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RE: <img src="..." defer>

From: Jatinder Mann <jmann@microsoft.com>
Date: Wed, 17 Apr 2013 19:09:27 +0000
To: "'public-web-perf@w3.org'" <public-web-perf@w3.org>, Jake Archibald <jakearchibald@google.com>, "James Simonsen (simonjam@google.com)" <simonjam@google.com>
Message-ID: <ee8305ba65474d1e90b894acb0d0b888@BLUPR03MB065.namprd03.prod.outlook.com>
Based on the discussion on the mailing list, performance workshop, and today's conference call, I have put together a draft of the Resource Priorities spec as a framework for discussion: https://dvcs.w3.org/hg/webperf/raw-file/tip/specs/ResourcePriorities/Overview.html. Seeing that the normative text is only a few paragraphs, we may want to eventually put this information in the HTML5 spec. As the Web Perf WG has been chartered to solve this performance problem, I want to make sure this working group agrees that the feature text solves the performance problem before we add this to the HTML5 spec.

I believe most of the normative requirements should be "MAY" clauses instead of "MUST". The developer is giving the user agent hints on the download priorities of a resource based on their knowledge of what's important for the page's visuals. The user agent may choose to ignore those hints if it can opportunistically download those resources anyway.

I like the idea that elements that have been marked with the "defer" attribute shouldn't impact the load event, as there is a performance benefit of allowing scripts triggered on the load event to execute sooner. I would like to understand, though, if there are any concerns with us changing this fundamental behavior of the load event.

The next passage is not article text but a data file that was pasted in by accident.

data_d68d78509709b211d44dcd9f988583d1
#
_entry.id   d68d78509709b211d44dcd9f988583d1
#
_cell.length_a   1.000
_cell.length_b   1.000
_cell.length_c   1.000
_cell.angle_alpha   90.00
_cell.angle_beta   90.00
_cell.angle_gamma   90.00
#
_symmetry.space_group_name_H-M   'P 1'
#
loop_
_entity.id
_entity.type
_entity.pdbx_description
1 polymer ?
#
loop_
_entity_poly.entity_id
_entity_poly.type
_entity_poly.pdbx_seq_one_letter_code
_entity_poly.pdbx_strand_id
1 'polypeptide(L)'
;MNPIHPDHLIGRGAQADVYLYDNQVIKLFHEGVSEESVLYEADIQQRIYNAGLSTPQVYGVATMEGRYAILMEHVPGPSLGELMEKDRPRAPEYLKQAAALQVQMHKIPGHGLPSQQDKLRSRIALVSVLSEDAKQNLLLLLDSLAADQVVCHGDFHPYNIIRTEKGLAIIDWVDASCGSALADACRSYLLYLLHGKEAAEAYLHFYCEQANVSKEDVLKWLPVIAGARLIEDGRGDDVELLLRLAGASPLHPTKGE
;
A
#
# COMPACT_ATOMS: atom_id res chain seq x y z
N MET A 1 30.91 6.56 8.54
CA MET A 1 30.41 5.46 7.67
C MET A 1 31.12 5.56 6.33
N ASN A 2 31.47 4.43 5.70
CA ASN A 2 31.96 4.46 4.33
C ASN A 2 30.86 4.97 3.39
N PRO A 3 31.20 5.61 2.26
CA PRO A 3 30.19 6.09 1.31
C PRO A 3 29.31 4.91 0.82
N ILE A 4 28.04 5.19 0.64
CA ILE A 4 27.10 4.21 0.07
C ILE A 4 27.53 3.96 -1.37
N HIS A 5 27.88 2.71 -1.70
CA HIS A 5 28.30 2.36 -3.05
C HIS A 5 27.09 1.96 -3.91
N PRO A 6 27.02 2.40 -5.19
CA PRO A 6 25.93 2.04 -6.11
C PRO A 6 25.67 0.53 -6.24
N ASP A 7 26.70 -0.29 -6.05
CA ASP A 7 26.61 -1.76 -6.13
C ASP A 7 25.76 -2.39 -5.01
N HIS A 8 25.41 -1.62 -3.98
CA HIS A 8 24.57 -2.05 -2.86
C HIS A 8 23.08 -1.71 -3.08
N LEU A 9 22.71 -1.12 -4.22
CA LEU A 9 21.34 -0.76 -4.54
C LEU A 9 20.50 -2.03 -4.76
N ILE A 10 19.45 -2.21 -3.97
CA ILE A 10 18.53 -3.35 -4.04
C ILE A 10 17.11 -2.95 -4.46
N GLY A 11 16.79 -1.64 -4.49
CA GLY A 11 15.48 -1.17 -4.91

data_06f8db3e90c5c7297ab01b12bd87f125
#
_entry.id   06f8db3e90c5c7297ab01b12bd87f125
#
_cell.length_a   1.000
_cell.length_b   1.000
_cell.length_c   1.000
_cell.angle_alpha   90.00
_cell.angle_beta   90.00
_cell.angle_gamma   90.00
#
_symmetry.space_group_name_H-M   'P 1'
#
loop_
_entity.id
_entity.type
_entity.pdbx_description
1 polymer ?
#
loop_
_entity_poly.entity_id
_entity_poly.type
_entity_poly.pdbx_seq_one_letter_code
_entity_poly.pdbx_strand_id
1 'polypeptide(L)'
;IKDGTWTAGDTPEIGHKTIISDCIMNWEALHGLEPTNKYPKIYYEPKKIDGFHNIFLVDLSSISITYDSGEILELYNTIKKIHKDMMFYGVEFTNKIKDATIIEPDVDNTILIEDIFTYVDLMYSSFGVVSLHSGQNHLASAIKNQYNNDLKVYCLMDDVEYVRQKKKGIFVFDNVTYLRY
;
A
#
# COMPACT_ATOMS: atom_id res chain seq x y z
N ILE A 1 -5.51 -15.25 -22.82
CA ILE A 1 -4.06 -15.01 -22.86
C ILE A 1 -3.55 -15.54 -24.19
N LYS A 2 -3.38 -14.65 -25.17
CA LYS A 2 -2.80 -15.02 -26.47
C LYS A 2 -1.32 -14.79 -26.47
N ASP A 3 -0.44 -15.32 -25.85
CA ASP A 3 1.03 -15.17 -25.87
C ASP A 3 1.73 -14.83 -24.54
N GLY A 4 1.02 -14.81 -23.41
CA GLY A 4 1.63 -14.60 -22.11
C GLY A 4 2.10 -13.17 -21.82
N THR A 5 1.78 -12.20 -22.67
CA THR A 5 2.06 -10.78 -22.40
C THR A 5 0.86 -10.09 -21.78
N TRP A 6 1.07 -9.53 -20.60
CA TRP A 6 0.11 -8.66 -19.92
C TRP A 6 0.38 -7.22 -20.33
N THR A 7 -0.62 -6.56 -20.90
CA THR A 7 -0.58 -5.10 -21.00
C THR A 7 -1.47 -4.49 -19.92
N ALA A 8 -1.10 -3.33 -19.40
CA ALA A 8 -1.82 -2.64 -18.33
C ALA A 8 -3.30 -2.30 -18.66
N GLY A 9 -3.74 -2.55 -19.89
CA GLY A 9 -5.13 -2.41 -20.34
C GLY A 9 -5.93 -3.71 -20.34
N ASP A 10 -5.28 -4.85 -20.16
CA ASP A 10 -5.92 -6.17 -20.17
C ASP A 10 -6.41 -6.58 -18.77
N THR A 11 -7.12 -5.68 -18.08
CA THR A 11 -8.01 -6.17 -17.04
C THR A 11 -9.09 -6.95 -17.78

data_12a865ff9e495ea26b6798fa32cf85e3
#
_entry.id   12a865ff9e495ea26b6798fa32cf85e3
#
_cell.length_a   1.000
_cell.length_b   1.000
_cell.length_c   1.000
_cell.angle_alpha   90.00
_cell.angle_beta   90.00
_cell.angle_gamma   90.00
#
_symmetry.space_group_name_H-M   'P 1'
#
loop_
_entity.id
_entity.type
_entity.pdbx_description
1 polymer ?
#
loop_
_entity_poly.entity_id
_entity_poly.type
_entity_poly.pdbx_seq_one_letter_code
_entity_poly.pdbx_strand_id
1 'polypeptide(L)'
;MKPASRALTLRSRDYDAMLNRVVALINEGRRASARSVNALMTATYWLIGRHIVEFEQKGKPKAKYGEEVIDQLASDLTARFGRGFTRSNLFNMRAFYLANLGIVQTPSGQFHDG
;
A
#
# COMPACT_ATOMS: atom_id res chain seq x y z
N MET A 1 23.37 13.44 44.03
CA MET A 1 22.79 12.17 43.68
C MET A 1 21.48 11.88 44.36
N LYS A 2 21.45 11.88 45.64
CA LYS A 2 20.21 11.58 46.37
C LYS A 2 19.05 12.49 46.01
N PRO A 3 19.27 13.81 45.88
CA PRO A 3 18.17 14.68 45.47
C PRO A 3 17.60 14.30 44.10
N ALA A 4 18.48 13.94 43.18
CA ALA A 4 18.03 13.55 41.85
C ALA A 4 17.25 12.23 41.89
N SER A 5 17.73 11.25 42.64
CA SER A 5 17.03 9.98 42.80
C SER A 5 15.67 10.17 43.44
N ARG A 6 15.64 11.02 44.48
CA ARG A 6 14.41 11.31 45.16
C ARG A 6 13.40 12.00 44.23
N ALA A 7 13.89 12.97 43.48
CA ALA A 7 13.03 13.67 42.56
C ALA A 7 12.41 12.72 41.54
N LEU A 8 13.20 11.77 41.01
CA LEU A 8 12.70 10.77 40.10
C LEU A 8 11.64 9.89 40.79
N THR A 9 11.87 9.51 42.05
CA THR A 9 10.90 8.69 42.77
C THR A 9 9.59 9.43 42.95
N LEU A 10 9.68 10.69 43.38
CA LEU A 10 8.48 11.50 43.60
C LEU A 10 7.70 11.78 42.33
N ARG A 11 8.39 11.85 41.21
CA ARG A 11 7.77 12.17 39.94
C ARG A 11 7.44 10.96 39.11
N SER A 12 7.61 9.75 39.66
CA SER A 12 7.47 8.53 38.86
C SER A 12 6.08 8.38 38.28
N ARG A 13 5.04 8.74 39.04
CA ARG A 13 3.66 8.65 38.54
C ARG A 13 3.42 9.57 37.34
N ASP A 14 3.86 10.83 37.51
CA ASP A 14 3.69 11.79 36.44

The defer attribute has already been used for script elements to mean that the script shouldn't be executed until the document has been parsed. As the developer's intention was to delay script execution, we may decide to build on that and also delay downloading the script until higher priority downloads have completed by redefining the "defer" attribute. However, if we decide to change the load event behavior for lower priorities resources, we may want to not redefine the "defer" attribute, as there may be a compatibility impact on sites that use "defer" today. In that case, we can consider renaming the attribute to "delay" or something else.

I don't agree that the user agent should look at style information or viewport placement to determine the download priority of a resource. Determining which resources are important for the page visuals is easiest for the developer, and the developer can decide on download priority of a resource by specifying or not specifying the attribute. As these are just hints, the user agent can choose to ignore them if it's beneficial to do so.

Received on Wednesday, 17 April 2013 19:11:54 UTC

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